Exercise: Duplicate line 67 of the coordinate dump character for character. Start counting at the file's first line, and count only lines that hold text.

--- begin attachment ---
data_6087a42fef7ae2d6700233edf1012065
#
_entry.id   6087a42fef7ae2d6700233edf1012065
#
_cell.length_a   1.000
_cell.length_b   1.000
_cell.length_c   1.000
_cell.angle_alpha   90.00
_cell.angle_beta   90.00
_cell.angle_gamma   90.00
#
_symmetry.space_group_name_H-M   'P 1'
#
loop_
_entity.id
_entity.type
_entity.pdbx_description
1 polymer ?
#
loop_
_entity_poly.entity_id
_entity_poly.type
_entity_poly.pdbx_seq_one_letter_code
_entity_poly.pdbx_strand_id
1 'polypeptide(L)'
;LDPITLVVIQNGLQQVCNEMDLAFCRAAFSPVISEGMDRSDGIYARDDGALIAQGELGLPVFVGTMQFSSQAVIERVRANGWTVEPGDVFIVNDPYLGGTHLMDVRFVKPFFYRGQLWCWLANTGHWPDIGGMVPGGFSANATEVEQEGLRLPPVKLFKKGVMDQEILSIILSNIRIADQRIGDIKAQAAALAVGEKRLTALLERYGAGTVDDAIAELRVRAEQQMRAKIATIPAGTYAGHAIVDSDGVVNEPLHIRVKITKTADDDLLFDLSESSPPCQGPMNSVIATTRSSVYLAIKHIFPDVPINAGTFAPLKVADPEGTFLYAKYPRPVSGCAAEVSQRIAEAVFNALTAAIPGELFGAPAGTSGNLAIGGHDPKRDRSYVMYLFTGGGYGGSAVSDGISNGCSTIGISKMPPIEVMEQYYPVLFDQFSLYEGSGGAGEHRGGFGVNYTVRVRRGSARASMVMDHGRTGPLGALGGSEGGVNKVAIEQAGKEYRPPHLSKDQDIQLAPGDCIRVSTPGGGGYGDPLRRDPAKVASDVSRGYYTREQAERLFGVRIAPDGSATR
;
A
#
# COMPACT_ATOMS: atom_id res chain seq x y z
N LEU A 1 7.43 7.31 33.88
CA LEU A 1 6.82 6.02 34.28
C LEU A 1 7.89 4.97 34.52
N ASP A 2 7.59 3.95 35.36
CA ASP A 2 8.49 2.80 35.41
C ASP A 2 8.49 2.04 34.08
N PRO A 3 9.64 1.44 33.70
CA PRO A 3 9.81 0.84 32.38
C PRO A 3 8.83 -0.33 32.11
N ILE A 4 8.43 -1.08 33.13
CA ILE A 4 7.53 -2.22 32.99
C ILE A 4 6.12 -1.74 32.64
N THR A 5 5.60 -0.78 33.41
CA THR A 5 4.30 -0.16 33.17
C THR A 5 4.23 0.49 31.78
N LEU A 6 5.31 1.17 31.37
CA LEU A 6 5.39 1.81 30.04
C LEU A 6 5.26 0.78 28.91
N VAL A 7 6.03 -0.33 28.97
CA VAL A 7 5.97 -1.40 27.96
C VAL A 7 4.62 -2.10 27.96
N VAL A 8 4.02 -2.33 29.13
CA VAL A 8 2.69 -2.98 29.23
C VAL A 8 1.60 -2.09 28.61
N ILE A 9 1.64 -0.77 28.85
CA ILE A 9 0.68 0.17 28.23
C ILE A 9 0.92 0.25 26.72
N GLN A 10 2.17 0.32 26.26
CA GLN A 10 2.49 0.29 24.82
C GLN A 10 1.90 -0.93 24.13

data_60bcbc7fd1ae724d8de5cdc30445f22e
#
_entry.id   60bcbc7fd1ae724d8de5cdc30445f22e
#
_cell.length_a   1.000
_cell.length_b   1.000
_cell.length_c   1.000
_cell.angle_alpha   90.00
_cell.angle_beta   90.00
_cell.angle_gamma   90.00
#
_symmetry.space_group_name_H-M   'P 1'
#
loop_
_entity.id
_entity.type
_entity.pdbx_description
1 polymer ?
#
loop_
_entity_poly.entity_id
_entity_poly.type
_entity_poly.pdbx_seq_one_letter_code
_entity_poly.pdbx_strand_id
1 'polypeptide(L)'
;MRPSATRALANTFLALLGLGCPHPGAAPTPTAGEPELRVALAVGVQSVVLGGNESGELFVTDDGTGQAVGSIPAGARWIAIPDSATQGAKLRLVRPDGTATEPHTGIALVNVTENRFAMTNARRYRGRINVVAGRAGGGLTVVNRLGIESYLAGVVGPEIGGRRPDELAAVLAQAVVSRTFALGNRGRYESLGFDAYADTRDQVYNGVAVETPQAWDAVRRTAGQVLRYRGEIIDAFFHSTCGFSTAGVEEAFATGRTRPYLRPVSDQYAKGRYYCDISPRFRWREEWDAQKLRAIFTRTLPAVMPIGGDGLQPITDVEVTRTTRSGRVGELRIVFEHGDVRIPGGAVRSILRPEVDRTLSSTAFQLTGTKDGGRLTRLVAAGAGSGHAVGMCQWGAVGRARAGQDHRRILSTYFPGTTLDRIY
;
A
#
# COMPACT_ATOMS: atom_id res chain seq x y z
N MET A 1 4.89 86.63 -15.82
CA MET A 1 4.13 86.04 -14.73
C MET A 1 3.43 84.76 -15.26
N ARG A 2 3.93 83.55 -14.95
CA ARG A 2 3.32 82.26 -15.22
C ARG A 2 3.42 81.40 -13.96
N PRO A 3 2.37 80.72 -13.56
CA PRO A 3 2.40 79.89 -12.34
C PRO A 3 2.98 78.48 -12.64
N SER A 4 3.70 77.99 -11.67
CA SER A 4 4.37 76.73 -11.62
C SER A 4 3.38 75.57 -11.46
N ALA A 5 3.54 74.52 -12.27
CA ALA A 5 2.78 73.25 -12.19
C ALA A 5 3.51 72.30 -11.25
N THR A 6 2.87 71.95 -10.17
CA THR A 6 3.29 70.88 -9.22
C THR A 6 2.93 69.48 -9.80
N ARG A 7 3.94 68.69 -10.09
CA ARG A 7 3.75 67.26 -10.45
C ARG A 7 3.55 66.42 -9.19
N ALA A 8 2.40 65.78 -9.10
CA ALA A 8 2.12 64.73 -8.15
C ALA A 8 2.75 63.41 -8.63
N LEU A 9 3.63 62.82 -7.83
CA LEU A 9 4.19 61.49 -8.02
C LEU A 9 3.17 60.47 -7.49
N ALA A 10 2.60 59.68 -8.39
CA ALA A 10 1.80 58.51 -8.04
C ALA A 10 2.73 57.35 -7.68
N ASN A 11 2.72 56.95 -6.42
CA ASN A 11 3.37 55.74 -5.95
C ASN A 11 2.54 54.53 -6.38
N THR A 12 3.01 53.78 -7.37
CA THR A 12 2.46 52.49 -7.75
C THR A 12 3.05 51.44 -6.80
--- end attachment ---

_cell.length_c   1.000